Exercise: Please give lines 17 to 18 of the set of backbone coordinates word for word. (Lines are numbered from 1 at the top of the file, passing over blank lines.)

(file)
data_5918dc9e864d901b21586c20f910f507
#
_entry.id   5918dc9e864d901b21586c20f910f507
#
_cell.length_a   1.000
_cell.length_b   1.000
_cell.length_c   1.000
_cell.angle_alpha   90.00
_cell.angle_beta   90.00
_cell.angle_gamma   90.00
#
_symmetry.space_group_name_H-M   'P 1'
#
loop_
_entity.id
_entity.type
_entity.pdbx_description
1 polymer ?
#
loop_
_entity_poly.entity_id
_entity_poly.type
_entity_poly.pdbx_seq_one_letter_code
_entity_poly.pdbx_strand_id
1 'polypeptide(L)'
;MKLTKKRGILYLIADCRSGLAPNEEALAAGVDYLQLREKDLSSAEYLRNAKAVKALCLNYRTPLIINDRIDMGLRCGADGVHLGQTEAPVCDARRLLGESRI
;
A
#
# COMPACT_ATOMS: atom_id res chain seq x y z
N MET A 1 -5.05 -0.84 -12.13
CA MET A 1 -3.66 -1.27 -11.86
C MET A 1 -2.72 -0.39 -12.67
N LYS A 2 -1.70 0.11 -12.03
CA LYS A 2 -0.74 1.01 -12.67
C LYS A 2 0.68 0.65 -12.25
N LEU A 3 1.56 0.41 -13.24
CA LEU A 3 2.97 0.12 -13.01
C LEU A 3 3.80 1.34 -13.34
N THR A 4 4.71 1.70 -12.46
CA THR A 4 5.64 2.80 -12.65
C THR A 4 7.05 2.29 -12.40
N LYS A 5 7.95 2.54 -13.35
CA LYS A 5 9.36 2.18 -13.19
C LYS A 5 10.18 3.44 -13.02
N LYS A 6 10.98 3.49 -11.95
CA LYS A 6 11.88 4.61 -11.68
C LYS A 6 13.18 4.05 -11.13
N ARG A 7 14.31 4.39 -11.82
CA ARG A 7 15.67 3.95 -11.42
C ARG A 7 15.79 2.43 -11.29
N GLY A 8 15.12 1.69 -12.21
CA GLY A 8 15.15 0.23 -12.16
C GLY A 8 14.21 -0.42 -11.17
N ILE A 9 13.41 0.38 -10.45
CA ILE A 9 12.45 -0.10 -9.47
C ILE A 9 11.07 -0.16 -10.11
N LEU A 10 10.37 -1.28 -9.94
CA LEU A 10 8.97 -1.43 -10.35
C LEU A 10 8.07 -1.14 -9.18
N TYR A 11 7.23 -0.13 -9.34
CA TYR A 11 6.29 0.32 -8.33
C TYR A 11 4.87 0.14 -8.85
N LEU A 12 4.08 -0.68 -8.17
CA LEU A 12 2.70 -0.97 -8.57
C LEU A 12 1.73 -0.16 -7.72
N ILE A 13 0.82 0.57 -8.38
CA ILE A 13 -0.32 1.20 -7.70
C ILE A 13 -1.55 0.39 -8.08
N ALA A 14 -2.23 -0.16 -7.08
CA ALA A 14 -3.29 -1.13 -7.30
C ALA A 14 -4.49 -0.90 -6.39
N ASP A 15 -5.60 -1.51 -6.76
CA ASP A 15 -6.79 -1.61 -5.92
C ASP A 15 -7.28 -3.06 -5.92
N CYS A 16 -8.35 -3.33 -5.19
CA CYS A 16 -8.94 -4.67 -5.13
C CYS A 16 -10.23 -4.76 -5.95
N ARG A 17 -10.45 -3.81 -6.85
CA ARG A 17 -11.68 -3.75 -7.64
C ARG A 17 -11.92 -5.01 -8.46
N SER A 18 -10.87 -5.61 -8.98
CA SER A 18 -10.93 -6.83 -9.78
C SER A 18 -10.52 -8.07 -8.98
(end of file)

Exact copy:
_entity.pdbx_description
1 polymer ?